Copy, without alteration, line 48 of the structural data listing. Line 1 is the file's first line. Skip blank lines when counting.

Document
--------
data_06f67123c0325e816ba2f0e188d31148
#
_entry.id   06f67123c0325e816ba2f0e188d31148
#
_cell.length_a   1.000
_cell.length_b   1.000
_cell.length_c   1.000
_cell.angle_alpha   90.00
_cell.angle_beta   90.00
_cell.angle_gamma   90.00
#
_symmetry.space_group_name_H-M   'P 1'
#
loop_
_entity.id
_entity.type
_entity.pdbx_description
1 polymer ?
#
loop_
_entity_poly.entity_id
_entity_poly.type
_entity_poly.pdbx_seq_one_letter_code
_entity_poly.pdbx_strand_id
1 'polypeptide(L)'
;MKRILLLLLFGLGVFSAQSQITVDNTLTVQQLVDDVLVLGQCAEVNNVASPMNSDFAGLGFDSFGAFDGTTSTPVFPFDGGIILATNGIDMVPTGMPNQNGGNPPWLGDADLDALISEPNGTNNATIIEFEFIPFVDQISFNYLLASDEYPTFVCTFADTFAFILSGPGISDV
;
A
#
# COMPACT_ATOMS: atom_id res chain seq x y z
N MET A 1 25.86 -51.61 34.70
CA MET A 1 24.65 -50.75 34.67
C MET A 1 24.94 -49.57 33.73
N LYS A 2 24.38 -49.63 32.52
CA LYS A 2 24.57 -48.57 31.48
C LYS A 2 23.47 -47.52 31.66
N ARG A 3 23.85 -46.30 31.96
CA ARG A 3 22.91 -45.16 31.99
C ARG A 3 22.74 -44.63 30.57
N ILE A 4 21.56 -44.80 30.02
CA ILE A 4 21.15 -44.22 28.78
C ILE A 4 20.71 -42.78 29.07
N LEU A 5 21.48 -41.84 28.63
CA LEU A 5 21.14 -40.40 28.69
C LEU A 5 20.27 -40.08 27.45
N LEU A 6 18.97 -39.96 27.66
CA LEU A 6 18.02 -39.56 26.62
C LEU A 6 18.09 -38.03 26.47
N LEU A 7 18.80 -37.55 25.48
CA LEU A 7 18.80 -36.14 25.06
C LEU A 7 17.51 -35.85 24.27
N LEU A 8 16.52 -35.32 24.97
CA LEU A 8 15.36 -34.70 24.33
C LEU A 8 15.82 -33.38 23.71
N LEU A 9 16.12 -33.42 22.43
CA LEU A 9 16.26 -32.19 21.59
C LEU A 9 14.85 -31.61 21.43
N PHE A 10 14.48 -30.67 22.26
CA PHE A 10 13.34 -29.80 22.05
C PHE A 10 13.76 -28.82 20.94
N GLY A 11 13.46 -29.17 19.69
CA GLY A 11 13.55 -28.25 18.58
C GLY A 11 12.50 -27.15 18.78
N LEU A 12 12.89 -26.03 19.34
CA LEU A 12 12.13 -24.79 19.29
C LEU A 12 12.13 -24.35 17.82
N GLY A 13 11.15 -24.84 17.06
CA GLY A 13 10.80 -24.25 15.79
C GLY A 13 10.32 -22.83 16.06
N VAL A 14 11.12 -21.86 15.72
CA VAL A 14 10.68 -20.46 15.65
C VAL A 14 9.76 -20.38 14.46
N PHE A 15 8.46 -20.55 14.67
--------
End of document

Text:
C LEU A 6 18.09 -38.03 26.47